Instead of listing out suggestions for what to eat if you have ADHD in their article, CHADD took the laziest lazy-ass approach and just linked to the U.S. dietary guidelines. Guys, come on, do better. You couldn’t have at least run that through ChatGPT and given us a summary or something? The U.S. dietary guidelines are a 68-page PDF that literally no one will read. I tried reading it and it looks like basically the same stuff that was in the WebMD article. So, skim milk, canola oil, bla bla bla you know the drill. 

They go on to say, “Some people think dietary supplements improve symptoms of ADHD. Scientists have found no proof of this idea.” Well. . . . there have been some studies showing improvement in ADHD symptoms with supplements. So while we don’t have “proof,” as that’s not really how scientific studies work . . . there’s evidence to show that supplementation may be able to help. My personal stance on supplements is that most of them are a waste of money, but I did come across a study that used these ultra high-grade supplements and did seem to get some improvement. So . . . again, even though I’m not a big fan of supplements in general, even I can say that this statement that CHADD is making is false. Let’s get cynical, cynical . . . I think that CHADD’s being influenced by pharma and that’s why they’ve written that. They want to keep ADHD meds on a pedestal and say that nothing else even has a chance of really working to alleviate symptoms, so don’t forget to fill that prescription at a pharmacy near you and tip your bartenders. 

They then go on to talk about the practical side of healthy eating. They mention that things like meal planning and cooking can be challenging for us and so many of us wind up eating out or ordering in instead of cooking and that restaurant food often lacks “important nutrients that your body needs.”

Now this I agree with somewhat. I agree that grocery shopping, meal planning, and cooking can be challenging for anyone, let alone someone with ADHD who may have challenges when it comes to things like time management, prioritization, and so on. By the way, everyone always talks about how us ADHDers are too distracted to cook. Well, there are also some of us that actually love to cook, like me, although I suspect we’re a minority. But we can have the opposite problem, too. We get into the kitchen and we can spend hours in there creating elaborate meals, hyperfocusing on our gourmet experience. Now for me personally cooking is so much fun and makes me so so so happy, unless, you know, I have other things to do that day and don’t really have time for an elaborate haute cuisine creation in the kitchen.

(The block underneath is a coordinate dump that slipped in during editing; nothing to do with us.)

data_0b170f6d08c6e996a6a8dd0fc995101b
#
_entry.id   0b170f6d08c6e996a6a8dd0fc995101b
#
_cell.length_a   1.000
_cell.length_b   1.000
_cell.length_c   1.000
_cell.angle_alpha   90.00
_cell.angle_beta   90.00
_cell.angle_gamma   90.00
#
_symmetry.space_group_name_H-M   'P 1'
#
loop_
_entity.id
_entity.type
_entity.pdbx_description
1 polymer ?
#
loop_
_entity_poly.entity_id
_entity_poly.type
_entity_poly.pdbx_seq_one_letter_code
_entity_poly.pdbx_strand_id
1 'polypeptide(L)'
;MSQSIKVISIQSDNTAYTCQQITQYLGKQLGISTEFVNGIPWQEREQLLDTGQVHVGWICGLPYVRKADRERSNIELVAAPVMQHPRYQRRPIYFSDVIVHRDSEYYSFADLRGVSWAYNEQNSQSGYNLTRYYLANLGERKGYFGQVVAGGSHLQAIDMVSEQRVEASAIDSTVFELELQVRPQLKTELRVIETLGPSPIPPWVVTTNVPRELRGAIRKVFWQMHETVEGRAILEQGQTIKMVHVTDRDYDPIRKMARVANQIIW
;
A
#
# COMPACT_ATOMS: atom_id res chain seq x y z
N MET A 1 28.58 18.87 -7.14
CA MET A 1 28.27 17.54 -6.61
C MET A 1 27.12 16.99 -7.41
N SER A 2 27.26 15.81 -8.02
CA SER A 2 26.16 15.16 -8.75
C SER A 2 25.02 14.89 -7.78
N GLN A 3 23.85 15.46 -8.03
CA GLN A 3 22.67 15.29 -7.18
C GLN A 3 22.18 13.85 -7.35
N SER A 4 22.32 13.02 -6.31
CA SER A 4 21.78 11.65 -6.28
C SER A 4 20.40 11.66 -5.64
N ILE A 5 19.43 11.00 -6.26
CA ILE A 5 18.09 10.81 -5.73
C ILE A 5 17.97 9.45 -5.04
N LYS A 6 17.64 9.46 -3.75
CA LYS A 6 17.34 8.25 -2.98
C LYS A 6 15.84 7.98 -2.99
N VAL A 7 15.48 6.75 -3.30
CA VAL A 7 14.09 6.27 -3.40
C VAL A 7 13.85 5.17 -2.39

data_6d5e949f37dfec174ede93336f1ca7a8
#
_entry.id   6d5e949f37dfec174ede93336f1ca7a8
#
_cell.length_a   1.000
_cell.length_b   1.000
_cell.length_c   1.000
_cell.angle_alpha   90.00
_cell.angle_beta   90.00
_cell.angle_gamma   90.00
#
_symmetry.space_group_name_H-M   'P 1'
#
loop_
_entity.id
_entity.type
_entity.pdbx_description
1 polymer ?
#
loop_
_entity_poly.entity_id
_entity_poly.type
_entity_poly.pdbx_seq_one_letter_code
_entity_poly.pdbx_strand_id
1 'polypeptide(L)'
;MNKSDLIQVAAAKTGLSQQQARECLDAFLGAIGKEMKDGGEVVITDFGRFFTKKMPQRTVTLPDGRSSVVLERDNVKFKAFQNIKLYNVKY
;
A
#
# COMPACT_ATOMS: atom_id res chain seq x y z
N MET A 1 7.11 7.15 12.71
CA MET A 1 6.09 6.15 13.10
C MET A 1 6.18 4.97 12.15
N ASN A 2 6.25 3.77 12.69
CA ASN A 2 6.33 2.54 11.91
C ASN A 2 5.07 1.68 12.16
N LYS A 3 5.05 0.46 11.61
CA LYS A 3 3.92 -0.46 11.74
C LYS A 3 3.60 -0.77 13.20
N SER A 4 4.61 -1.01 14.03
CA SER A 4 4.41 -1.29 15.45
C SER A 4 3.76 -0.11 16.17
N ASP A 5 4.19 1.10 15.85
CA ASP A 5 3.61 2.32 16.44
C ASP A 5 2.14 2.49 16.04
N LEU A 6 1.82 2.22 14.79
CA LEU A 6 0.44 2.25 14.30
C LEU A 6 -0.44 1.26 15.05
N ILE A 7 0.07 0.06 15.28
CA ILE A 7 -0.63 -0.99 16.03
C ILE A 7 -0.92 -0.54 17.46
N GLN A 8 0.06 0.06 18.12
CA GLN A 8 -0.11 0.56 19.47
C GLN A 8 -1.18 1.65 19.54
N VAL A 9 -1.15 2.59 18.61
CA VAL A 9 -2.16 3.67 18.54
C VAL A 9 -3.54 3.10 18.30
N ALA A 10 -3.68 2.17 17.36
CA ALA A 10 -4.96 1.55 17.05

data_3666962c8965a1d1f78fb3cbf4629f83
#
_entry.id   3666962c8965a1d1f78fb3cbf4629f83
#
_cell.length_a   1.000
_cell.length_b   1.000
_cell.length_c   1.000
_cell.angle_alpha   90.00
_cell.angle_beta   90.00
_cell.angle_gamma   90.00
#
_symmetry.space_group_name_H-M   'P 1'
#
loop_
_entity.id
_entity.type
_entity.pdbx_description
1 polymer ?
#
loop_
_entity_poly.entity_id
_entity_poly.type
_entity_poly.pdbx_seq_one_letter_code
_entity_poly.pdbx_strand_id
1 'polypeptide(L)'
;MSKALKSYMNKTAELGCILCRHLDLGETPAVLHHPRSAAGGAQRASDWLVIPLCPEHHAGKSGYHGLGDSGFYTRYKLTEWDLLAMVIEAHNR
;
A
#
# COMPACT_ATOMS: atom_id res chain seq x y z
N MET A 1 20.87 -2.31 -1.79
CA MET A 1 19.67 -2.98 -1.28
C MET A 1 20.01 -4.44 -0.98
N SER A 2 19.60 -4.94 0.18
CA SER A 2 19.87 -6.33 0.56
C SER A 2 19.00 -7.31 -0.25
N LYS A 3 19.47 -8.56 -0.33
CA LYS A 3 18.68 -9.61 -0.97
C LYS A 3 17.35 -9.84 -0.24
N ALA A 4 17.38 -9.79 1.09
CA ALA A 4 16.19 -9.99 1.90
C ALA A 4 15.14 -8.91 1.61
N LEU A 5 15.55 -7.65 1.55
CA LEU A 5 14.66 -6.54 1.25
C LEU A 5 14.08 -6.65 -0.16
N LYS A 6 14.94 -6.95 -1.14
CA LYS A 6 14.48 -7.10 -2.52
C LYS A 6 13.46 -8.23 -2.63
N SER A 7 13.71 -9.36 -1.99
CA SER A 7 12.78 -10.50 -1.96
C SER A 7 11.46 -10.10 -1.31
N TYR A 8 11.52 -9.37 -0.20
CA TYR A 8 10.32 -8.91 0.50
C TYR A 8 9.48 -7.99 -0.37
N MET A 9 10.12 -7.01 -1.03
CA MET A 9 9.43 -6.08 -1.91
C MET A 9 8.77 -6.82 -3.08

Now all that being said, here’s one of the reasons why I really like diets like carnivore or keto but a more meat-heavy version of keto for those of us with ADHD.

On a carnivore diet, for example, your dinner might just be a big fatty ribeye steak, and so the preparation is basically just throwing a piece of meat on something hot and that’s it. There’s no fretting over a sourdough starter or cutting up ten different vegetables trying to “eat the rainbow,” which I think is another misguided piece of advice we always hear. Or if you want to include some vegetables in your diet, which you really don’t need to believe it or not, maybe just adding a cucumber to your meal can give you that little variety that you might be craving, so you can just spend a minute or two cutting that one thing up. This idea that you need to have this giant salad with ten different vegetables in it is really doing nothing but complicating your life. It looks great in photos, though, I’ll give it that. 

I would be remiss if I didn’t mention that they are ways to eat healthy without cooking, so in this regard I disagree with the CHADD website. Even at places like McDonald’s, you can order off the a la carte menu and just get hamburger patties and butter. I’ve heard that you can actually get real butter there. Yes, it takes some creativity and let’s be honest, some confidence to ask for something out of the ordinary like that at a restaurant, but it’s doable and it gets easier with practice. So if you’re really in a situation right now where cooking just absolutely seems impossible, why not just accept that and stop beating yourself up, and look for ways to eat healthy food that you don’t have to prepare yourself? There’s nothing noble in the struggle.